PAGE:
The other elements in the scene as well such as the camera angles, and the music play a major part into the crafting of this masterpiece. Firstly, the camera angles should be paid attention to. The establishing shot was when the policeman fired the gunshot. The gunshot is what sets the chain of events into motion. The gunshot killed the man who was controlling the carousel, and his death caused the carousel to spin out of control when his body dropped dead and hit the lever. Two shots were mainly used in the scene as the scene was mainly focused on the two characters, Guy and Bruno. However, there were also long shots and medium shots used to capture their every movement as they struggled with each other on the carousel and as well as using the medium shots to focus on other characters as well like the conversation between the police officers whilst the old man offered to stop the carousel.

            The element of music plays a major role in creating the effect of the scene. In the beginning of the scene, the music of the carousel is normal, the melody is happy and slow. The melody symbolizes innocence and pureness where you feel like nothing bad can happen. Then, the gunshot fires which causes the man who is controlling the lever to drop dead and the carousel to spin out of control. In this sequence, the melody transitions from slow pace to fast pace. As the melody of the carousel plays in a fast tempo, one can hear that the tone is deeper which makes the melody sound more haunting. If you hear it, it would sound like someone stalking you and is coming closer. Metaphorically speaking, it is the same as someone who enters a dream filled with happiness, sunshine and rainbows and only to realize later that the dream has turned into a nightmare filled with ghosts and monsters. The melody of the carousel continues to play until it comes to the part where the old man volunteers to stop the carousel. From this point, the music changes again, transitioning from the melody of the carousel to an orchestra melody which fits in nicely into the sequence. The orchestra melody follows the actions that are going on in the scene and sets the mood for it. For instance, the orchestra melody sounds very climactic when there are shots focusing on the old man slowly crawling underneath the carousel to reach the lever. The orchestra melody also sounds like it is going back and forth symbolizing a struggle, when there are shots focusing on Bruno and Guy fighting with each other. The music matches the pace of their struggle.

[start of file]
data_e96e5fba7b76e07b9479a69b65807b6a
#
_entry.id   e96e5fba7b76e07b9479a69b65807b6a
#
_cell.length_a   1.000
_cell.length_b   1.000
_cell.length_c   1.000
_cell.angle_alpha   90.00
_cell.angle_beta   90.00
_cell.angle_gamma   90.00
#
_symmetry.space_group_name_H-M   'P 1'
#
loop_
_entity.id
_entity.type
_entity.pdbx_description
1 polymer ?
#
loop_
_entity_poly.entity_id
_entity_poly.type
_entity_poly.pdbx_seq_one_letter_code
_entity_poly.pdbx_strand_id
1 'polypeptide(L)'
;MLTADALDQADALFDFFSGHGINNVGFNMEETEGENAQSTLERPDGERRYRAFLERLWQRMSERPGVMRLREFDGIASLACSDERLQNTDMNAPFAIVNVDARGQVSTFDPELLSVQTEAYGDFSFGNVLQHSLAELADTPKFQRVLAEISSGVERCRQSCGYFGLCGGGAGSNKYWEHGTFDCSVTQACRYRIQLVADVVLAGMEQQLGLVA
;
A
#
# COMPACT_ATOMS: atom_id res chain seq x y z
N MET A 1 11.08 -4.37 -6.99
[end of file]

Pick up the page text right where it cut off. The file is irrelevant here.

In conclusion, the "Carousel Scene" from the movie Strangers on a Train can basically be summed up in one quote from Chairman Rey, that is "all pleasure is tension and release." The whole sequence of the scene depicts the explosion of sexual tension that has been building up between Bruno and Guy, and the scene tells the process of their love making. To the normal audience, it is a wonderful climactic scene that concludes the film. Yet, to a film student like myself, it tells another story, an erotic story between two men.


  1. A very daring essay -- and absolutely worth the risk! Your description of the sexuality of the scene is spot on. I'm not sure how the kicking of Guy's hand fits, but everything else does. Also, don't forget we heard that "scream" earlier, when Bruno followed Joyce into the tunnel of love

    Another onbe 8/8

  2. What a great insight! I just watched this movie for the enjoyment of trying to watch as many movies from the 1,001 movies you must see before you die book. I never caught onto the homosexuality of the character of Bruno Anthony, but after reading your analysis, I see it!

    I'm using you as a reference and I intend to include your web address. Hopefully more individuals who're interested in this movie will check your blog. Thanks!

    1. Wow, thanks for the compliment! :) I appreciate it!